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Teach a Man to Fish: The Inspiring Mission of the Plasticos Foundation

Written by Staff Writers from Medelita

After over a decade, an Orange County medical mission returned to Cuba earlier this year to continue the work they started in 2004.

A group of medical professionals from The Plasticos Foundation traveled to Cienfuegos, a small town about 150 miles from the capital Havana, where they performed reconstructive procedures on patients who most need them but simply cannot afford them. Dr. Larry Nichter and his team of plastic surgeons, pediatricians, general surgeons, anesthesiologists, nurses, and an orthodontist (for the first time) have a mission to help disadvantaged individuals who suffer from disfigurements caused by injuries or genetic defects.

The Newport Beach based group based travels around the world on similar medical missions to low income countries that lack the resources and medical knowledge to perform invaluable reconstructive operations. The foundation had been unable to return to Cuba since 2006 due to the embargo placed by the United States Government. With the Obama administration resuming political relations and travel to Cuba opening up again, the team was able to spend a week in Cienfuegos in April 2016 at the Hospital Pediatrico Universitario, performing as many as 50 complicated surgical procedures, some lasting 6 hours or more.

When Susan Williamson, Executive Director of The Plasticos Foundation, visited Cuba in February to assess the needs of the patients, she was appalled by the seemingly medieval conditions at the hospital. A 1930s IV bag warmer and blurry yellow operating room lights are just the tip of the iceberg. Surgical instruments are cleaned in a shed outside the main building by someone in a gas mask with a cleaning solution that emits thick fumes. Doctors have to make do with dial-up Internet connections and there is a desperate shortage of basic necessities such as printer ink.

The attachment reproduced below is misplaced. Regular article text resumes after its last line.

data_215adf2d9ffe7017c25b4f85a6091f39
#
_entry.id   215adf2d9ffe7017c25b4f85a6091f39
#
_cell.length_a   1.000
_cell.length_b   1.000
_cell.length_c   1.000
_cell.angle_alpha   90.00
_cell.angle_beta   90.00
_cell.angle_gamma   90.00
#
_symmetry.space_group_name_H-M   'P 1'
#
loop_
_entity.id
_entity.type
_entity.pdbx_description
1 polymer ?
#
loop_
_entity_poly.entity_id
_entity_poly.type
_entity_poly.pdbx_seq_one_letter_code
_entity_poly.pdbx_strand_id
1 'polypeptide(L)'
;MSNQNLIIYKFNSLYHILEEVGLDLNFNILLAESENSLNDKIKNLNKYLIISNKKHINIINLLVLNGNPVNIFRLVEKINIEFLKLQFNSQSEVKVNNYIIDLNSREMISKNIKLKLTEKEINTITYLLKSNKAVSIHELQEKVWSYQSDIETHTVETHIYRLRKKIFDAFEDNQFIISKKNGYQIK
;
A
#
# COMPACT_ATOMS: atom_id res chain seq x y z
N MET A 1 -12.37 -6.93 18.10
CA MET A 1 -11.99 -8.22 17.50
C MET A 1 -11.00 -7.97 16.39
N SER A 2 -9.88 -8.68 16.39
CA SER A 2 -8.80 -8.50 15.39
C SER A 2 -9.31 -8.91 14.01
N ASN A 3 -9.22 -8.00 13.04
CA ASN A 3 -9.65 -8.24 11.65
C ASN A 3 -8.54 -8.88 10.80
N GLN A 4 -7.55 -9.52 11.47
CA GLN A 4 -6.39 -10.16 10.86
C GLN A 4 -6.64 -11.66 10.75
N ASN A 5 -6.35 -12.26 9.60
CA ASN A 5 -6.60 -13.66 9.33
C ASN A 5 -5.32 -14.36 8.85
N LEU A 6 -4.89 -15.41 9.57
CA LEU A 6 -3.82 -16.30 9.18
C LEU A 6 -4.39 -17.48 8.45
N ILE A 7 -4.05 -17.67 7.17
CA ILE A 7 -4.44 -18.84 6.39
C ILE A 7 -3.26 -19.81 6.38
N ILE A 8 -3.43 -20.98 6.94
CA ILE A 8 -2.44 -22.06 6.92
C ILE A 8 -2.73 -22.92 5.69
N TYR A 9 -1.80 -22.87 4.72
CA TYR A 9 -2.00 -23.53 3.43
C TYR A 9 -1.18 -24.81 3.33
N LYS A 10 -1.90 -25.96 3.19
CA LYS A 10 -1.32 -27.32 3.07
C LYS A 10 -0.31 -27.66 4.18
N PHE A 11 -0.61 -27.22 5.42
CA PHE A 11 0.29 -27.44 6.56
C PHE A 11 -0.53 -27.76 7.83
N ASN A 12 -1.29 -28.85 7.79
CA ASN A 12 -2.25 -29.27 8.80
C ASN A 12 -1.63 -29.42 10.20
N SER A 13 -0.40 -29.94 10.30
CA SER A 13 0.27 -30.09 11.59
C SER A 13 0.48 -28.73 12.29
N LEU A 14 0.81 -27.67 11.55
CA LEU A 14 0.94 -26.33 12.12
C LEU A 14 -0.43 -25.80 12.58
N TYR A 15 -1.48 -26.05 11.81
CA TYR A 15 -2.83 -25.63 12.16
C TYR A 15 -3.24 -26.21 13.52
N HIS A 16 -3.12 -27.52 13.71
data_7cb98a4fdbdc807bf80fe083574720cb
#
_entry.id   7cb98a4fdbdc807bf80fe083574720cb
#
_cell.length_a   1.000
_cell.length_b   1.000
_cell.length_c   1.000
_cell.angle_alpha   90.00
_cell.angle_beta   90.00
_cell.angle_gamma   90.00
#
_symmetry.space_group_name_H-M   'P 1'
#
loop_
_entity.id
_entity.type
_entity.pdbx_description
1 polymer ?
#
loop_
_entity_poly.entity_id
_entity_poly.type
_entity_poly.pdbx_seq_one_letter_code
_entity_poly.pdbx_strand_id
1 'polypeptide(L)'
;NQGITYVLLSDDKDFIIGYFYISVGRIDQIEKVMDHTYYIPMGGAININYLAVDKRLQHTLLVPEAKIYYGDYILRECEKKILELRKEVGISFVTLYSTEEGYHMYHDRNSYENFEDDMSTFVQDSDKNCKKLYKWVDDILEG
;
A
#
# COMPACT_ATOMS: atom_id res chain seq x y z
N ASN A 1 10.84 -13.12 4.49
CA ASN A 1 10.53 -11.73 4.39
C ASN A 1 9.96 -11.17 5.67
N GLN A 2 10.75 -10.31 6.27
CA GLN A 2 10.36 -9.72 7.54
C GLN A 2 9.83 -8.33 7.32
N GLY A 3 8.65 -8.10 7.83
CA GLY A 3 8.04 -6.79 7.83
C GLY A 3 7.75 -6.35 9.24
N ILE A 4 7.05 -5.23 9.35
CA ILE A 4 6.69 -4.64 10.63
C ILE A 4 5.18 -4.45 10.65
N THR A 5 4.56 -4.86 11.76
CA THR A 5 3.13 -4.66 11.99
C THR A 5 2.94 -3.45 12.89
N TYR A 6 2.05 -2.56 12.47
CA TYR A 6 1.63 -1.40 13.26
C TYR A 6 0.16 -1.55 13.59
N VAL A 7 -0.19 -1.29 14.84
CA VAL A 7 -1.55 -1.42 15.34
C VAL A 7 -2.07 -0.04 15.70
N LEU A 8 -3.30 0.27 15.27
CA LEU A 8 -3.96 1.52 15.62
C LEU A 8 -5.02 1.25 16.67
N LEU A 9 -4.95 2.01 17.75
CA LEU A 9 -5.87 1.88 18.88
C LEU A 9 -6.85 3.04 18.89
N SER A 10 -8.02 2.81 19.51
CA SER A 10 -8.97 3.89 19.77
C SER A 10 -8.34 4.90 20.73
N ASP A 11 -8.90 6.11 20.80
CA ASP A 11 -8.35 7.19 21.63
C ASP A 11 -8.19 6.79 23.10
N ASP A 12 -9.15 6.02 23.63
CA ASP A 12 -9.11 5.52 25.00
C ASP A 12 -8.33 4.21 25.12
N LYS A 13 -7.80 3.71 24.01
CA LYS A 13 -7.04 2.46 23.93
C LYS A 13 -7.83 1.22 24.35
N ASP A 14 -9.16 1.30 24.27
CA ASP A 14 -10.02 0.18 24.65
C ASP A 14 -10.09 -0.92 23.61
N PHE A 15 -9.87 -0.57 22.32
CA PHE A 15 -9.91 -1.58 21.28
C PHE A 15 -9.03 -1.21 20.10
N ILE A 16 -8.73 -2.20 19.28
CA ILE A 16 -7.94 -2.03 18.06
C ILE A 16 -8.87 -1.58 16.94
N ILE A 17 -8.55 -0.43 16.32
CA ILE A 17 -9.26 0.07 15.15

To address the lack of proper equipment in the hospital, the O.C. team carried gifts including an otoscope to examine ears, an autoclave machine to sterilize surgical instruments, a new IV bag warmer, and bright new operating theater lights for a hospital that still exhibits signs of Cuba’s checkered history with the United States.

Before visiting a country, the Plasticos Foundation requires that the host hospital must meet their highly reasonable criteria: the local doctors must be willing to be trained in the plastic surgery techniques utilized by Plasticos doctors. This transfer of highly skilled knowledge represents a fundamental principle of the organization, the idea that teaching local physicians how to perform necessary procedures is the best way to improve the community’s health in the long term.

Dr. Nichter expressed excitement about sharing the team’s considerable medical expertise with their Cuban counterparts, who are eager to soak up as much information as they can about procedures such as breast reconstruction following mastectomy, burn injury repair, flap surgeries, and lasers.

And yet, the transmission of knowledge is hardly one-sided. Nichter recalls an incident during a prior mission when a Plasticos anesthesiologist jumped up at the sound of a beeping monitor during surgery. His Cuban colleague simply checked the patient’s pulse and declared everything was okay. We do have access to the latest technology, states Nichter, but we sometimes tend to rely too much on it.

The mission of the Plasticos Foundation is an embodiment of what it means to be a doctor on that fundamental human level. These medical professionals devote a shocking amount of time to travel abroad and perform operations free of charge for the communities that need them. Even after they depart, the imprint that this group leaves behind provides critical medical knowledge that extends well beyond their visit.

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